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skiddingtowardsretirement

semi-retiring, work life balance, lifestyle block living

Month

February 2021

Shackle-free

In October, we sold our boat.

Our feelings at the time were a mixture of sadness and relief. Sadness because she had been ours for ten years and we had had some fun times in her. Relief? Well, relief was due to a multiple of reasons, but the primary one was that for the last four years we had not used her as we should, and we felt guilty we hadn’t!

No, the poor old thing had sat on a mooring in Parua Bay growing weed (not the illegal stuff, by the way) and getting used by the (insert the rudest word you know here) swallows as their home and ablution block. None of this was pretty.

And if that wasn’t bad enough, in the last couple of years the Mediterranean fan worm had infiltrated the bay and every unsuspecting hull floating there had been under attack. This resulted in the Northern Regional council employing dive teams to check the hulls and work out a remediation programme for each contaminated vessel. Once the programme was completed, the boat was then certified and allowed to go into other marinas and areas (no waterway wants fanworm to take up residence!).

The first year we got notification we had fan worms, we had to pay some divers to remove them from the hull; this last year we dealt with them when the boat was hauled for maintenance.

So there we have it, our lovely boat was unused and deteriorating and costing us quite a few $$. The sensible solution was to sell her. This is, of course, easier said than done: boats are notoriously hard to sell. Indeed, we had had a couple of attempts previously with no joy.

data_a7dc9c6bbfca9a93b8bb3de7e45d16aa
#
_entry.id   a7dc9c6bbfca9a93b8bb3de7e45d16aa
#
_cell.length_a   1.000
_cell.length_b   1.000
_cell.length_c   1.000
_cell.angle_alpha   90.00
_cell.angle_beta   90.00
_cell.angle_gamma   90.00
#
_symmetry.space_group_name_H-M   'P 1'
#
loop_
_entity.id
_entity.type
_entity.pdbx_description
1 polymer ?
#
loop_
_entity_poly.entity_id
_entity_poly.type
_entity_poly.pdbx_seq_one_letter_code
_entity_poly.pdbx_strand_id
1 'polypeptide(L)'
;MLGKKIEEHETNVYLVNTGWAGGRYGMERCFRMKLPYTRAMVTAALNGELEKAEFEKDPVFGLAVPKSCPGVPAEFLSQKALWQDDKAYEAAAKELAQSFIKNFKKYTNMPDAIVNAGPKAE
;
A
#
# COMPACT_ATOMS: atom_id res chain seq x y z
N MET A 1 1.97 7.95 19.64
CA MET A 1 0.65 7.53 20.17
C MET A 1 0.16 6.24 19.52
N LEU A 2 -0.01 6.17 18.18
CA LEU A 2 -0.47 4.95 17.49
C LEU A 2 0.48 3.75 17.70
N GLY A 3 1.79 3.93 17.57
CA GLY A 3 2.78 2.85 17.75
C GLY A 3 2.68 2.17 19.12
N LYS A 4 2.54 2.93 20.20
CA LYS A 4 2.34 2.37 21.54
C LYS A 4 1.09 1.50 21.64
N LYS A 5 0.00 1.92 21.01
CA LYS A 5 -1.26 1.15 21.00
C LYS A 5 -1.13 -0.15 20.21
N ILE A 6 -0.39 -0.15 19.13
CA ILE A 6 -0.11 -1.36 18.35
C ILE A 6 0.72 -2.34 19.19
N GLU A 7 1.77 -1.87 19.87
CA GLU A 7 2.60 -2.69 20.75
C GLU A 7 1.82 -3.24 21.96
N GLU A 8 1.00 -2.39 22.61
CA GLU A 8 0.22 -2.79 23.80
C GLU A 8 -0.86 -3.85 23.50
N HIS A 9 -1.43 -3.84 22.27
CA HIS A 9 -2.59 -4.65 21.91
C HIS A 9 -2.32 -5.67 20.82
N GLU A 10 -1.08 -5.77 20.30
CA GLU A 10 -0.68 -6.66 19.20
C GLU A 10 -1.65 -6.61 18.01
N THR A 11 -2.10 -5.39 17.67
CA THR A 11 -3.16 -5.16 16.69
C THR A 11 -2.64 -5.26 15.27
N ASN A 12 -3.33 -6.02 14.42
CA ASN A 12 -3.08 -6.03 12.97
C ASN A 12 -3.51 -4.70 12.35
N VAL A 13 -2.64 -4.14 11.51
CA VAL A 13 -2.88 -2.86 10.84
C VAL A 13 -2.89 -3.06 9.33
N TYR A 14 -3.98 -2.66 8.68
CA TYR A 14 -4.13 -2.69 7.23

We were, however, determined to sell her this time around. Firstly though, we needed to get her looking cared for and loved again. She was hauled in June last year and the man set to work to get her up to scratch. Over a four months period, he worked week days upon her. This included replacing some rot, painting her topsides and antifouling her hull. Our sail cover had fallen to pieces so we commissioned a new one of these. The engine required some work so a marine engineer was employed to do this. Parts were shipped in from overseas.

With hardstand fees and maintenance costs, getting her up to scratch was far from a cheap exercise. We also couldn’t add the cost of this to the sale price of the boat and had to absorb this expense- no surprises there, it is a boat, after all! Luckily, the man’s labour came gratis.

When she was nearing completion, we popped her on NZ Trademe (for overseas readers, this is the NZ counterpart of Craigslist or ebay, I think). We wrote the ad carefully – we pointed out her amazing cruising history, including being part of NZ Peace Flotilla that went to Mururoa in 1995 (see Steinlager ad on NZ TV at the moment), her circumnavigation, her gun running story, and the link to the book about these adventures.**We also pointed out her live aboard potential.

We priced her well – that point between so dear as to be unrealistic and so cheap one wonders what is wrong with it! Within a couple days of putting the ad up, we had had a few nibbles. We had two lots come through her, and both wished to buy her.